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    What I find strange is on these boards it is somehow implied that U.S medical school guarantees you a passing of the USMLE, as if it was some type of an entitlement. Most reputable caribbean schools teach USMLE oriented curriculum. And as was stated by the poster above many require or at least strongly suggest some type of a review before taking the boards. Also students are not allowed into the clinical rotations before passing step1. So if someone failed they can't just continue. Also many people here speak of the lower number of IMGs matching. The stats are not directly correlated as it would be on U.S graduates. One reason is IMGs are often taking the safety net of prematching, and not gambling on the match at all. There are many who do that. Also stats are way off because they do not distinguish between FMGs from other countries, for whom English may not be the first language, and thus multiple failures on the boards, and U.S citizens studying abroad, where passing and matching numbers are by far much higher. Of course, it's always better to study in America. But many older folks with previous health background, or career changers just want to get going, especially if prereqs are in place, but no or low MCAT. Let's say if you're pushing 40, who will care what school you went to, if you've passed all the exams, of course. Unless someone is independently wealthy it's not very feasible to be in residency for more than 3-4 years. And those are usually quite attainable IM, FP, Psych, peds, OB/GYN etc. It does change from year to year, but the shortage is out there. I'd say if you know what you want in life, and being realistic about it go for it. You're not the first, nor the last one to take this route. It's harder, but quite doable.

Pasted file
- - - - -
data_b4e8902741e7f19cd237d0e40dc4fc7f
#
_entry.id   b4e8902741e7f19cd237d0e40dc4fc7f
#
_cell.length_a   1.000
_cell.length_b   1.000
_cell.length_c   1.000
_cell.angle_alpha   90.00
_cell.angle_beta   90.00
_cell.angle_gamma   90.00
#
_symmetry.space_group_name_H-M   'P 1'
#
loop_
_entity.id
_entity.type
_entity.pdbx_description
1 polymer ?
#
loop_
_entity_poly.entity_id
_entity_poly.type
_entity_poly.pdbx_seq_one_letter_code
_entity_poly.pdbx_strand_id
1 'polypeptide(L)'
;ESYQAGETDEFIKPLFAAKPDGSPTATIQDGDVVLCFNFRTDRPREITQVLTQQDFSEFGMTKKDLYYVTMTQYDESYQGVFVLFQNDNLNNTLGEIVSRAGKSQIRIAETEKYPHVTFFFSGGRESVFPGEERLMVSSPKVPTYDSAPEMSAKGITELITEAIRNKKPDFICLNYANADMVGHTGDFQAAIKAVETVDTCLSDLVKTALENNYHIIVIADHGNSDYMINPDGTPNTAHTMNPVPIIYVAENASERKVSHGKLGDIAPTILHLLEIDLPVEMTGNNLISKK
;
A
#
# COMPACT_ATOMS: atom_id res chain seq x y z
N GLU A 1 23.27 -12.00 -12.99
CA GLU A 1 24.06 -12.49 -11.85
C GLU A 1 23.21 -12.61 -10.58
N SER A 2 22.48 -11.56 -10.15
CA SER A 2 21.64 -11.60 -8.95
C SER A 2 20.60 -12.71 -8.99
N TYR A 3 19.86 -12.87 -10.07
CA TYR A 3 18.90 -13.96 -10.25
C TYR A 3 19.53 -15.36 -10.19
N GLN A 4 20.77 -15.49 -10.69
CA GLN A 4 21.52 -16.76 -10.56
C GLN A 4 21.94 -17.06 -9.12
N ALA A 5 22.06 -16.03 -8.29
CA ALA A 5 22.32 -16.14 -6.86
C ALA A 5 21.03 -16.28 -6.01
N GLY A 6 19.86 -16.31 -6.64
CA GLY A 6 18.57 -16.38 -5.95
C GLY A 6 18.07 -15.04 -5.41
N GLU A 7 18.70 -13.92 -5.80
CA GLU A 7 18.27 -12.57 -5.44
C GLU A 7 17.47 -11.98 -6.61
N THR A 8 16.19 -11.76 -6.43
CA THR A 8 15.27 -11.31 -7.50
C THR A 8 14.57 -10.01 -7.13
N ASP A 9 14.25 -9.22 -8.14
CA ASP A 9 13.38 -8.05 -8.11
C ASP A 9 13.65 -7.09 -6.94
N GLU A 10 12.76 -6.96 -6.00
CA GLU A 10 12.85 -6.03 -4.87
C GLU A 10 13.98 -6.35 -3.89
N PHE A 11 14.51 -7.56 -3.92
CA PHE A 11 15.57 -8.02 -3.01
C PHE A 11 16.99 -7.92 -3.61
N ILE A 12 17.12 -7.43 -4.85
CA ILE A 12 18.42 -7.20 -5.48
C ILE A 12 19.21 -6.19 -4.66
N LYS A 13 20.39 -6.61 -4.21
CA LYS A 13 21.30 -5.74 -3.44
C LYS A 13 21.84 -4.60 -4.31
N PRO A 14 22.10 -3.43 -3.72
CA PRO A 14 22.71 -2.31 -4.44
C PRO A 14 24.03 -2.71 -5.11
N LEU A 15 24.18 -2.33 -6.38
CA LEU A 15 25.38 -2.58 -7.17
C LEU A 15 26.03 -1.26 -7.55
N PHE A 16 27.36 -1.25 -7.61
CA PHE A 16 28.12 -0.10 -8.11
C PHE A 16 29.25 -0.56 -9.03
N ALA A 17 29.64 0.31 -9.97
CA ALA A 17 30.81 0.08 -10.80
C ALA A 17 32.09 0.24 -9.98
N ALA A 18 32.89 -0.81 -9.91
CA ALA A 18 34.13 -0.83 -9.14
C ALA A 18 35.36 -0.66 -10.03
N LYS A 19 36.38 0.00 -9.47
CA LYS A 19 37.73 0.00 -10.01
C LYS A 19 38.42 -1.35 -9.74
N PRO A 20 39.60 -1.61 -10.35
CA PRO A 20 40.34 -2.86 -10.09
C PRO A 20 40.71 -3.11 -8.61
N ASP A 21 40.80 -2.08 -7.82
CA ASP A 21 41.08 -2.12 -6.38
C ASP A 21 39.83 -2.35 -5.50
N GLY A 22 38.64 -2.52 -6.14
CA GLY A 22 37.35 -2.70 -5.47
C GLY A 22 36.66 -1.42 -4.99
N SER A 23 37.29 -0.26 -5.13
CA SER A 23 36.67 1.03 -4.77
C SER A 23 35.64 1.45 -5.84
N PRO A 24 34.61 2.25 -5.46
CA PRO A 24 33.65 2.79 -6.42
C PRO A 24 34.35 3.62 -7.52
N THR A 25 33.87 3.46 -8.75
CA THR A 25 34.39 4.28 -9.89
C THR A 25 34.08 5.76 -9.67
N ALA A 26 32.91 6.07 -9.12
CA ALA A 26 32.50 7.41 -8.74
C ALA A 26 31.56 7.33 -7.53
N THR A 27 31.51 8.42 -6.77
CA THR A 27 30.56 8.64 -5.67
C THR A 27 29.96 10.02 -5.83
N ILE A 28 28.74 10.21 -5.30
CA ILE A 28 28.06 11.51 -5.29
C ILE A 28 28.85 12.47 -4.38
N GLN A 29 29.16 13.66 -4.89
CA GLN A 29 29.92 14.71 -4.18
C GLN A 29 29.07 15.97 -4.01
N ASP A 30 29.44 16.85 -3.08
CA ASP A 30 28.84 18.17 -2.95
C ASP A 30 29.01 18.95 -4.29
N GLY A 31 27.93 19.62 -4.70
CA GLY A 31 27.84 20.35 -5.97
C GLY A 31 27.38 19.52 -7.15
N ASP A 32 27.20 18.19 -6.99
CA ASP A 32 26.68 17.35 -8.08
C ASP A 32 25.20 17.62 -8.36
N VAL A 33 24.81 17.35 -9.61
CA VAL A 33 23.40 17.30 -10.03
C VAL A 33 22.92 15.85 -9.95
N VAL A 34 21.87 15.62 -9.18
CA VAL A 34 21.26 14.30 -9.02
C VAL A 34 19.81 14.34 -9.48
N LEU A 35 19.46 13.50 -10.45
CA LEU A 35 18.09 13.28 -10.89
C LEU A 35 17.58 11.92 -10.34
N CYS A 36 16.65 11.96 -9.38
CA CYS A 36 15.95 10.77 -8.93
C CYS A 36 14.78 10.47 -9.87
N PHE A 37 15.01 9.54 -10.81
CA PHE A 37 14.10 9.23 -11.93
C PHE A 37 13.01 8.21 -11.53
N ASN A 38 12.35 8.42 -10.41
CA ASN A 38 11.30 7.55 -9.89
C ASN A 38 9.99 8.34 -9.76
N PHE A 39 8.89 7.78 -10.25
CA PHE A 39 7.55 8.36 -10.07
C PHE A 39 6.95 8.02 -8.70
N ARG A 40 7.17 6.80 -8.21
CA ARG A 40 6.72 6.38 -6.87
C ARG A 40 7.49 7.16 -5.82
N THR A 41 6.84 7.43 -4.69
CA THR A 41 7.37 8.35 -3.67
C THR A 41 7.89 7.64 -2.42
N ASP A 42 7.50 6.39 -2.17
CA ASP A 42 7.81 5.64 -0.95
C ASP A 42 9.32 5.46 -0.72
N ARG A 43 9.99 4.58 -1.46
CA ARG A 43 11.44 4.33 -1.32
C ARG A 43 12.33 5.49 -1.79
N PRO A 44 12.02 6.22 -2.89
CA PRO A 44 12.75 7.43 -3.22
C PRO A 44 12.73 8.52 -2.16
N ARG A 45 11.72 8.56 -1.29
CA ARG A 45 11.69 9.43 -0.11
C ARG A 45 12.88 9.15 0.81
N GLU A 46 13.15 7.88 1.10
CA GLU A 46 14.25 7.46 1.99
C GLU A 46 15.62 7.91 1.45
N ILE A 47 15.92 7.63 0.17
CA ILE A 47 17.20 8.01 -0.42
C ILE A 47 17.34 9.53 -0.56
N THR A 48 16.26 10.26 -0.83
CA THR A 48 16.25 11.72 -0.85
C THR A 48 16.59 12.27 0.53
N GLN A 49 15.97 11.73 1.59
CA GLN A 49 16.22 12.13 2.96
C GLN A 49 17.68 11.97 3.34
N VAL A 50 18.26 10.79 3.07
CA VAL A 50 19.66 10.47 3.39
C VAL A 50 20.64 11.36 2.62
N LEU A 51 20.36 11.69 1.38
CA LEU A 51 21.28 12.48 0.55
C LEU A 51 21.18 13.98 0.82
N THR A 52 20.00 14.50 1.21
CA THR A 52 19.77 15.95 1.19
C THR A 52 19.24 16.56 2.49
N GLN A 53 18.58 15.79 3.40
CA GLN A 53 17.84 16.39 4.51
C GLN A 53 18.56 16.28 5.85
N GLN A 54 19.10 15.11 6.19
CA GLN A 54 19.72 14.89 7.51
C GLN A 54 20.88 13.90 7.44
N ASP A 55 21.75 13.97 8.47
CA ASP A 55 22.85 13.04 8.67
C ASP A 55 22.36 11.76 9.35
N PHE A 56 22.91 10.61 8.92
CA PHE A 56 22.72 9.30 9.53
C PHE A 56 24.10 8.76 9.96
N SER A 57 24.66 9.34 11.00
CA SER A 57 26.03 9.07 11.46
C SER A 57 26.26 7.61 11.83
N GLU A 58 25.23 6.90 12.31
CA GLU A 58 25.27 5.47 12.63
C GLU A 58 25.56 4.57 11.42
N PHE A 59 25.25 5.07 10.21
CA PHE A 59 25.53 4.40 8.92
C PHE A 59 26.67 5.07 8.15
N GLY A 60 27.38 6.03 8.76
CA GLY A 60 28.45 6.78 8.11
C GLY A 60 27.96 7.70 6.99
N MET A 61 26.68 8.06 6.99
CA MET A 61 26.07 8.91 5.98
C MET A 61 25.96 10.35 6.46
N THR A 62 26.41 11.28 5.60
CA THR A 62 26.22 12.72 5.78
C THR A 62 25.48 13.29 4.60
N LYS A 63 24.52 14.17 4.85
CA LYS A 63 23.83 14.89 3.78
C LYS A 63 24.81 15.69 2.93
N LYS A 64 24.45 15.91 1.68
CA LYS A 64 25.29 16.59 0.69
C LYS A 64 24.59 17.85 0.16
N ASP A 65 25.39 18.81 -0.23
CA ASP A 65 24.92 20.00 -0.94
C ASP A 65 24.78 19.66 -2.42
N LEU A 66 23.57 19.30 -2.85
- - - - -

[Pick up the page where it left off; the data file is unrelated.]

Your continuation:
34. njbmd

    njbmd Guest